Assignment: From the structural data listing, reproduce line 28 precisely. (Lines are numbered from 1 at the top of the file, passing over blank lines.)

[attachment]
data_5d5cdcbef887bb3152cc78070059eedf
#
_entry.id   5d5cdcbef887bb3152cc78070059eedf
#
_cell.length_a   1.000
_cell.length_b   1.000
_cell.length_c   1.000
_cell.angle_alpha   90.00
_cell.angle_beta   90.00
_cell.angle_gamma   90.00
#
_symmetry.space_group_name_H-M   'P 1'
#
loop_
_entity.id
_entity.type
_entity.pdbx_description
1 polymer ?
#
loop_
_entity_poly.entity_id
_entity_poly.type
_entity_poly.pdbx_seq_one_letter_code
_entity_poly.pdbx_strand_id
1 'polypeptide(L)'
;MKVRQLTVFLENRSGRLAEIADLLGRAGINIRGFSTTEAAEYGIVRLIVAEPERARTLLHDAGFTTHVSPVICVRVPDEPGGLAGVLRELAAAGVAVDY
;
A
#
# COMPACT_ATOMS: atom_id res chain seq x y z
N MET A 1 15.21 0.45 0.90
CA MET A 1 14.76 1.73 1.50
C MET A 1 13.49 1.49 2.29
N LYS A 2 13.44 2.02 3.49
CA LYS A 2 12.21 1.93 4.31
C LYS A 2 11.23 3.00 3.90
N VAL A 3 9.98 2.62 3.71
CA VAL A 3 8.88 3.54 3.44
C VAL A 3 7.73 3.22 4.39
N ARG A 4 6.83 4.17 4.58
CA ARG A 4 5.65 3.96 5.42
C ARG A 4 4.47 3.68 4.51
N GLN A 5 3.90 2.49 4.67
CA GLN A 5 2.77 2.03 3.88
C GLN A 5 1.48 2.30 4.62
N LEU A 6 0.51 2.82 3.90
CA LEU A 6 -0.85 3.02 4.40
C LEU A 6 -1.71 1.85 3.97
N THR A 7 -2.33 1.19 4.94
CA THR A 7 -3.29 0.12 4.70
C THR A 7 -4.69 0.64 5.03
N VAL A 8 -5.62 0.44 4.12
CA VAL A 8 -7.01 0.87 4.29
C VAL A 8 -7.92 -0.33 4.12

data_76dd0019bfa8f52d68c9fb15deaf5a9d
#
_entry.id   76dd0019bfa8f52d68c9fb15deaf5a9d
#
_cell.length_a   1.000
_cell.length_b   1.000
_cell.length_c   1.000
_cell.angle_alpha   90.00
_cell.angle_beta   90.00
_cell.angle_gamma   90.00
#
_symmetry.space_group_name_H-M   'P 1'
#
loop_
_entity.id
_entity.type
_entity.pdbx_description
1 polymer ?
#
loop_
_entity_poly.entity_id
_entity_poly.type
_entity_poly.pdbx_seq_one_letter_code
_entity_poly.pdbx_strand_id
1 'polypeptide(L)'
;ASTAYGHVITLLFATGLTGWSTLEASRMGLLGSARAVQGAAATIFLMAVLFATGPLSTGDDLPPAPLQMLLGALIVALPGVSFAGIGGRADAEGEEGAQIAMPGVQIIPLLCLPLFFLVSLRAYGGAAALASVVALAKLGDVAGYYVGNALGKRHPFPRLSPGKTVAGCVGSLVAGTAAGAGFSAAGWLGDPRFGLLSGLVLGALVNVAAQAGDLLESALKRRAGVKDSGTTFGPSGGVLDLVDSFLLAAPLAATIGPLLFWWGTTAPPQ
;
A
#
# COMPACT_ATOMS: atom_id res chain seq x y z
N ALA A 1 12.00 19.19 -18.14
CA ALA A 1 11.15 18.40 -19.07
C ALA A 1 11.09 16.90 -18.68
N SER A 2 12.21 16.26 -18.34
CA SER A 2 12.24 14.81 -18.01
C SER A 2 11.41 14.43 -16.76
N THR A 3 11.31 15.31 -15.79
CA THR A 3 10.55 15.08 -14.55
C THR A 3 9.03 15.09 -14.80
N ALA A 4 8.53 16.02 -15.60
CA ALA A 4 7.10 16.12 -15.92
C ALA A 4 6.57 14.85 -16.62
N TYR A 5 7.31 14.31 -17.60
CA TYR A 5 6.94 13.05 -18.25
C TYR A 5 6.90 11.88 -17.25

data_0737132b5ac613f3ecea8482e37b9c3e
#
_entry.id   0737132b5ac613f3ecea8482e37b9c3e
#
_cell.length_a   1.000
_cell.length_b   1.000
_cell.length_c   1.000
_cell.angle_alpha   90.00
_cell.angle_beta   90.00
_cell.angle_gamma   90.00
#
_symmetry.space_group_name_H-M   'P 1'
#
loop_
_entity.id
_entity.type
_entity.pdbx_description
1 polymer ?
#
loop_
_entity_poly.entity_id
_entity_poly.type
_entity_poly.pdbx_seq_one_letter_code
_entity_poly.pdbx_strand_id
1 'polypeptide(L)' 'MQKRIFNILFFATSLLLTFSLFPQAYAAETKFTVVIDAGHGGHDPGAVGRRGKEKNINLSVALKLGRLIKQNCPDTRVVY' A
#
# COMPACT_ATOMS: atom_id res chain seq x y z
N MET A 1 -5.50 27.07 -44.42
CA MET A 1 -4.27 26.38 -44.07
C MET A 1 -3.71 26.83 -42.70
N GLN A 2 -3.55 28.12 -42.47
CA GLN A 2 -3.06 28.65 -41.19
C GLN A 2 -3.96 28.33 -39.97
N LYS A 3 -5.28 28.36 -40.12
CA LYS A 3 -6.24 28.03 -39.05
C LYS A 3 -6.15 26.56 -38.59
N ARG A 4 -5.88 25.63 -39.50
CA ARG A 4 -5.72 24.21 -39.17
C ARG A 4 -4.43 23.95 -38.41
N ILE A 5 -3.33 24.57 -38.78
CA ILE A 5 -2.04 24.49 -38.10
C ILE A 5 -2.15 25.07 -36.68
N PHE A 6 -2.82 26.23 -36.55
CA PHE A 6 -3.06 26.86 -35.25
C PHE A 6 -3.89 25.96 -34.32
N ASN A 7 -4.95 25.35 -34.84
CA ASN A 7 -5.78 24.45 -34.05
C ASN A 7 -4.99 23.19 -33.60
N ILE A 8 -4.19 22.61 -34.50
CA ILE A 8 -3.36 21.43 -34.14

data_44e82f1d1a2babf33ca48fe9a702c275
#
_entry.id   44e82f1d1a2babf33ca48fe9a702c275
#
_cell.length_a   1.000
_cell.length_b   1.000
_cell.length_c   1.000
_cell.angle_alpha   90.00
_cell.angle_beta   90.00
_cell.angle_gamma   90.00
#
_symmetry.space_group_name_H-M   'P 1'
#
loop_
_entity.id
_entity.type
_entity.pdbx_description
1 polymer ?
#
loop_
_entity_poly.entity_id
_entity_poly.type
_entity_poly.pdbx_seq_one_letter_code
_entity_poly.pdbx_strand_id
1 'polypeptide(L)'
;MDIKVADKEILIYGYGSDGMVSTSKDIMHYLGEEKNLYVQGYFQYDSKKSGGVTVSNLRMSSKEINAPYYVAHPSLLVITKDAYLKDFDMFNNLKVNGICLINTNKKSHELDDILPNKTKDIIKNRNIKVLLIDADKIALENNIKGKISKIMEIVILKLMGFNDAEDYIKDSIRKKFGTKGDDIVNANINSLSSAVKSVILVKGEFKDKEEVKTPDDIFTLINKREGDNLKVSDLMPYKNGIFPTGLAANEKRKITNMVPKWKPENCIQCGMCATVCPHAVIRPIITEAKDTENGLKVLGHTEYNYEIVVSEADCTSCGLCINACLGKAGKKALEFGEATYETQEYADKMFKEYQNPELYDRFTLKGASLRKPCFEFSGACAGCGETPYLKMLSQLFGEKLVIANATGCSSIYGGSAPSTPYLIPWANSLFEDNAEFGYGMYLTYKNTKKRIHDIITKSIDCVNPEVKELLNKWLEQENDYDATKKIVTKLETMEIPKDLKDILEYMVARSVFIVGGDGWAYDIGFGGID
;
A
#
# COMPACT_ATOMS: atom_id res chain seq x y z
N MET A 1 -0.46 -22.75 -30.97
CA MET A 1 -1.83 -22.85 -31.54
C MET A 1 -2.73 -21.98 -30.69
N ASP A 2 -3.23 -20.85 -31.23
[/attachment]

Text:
A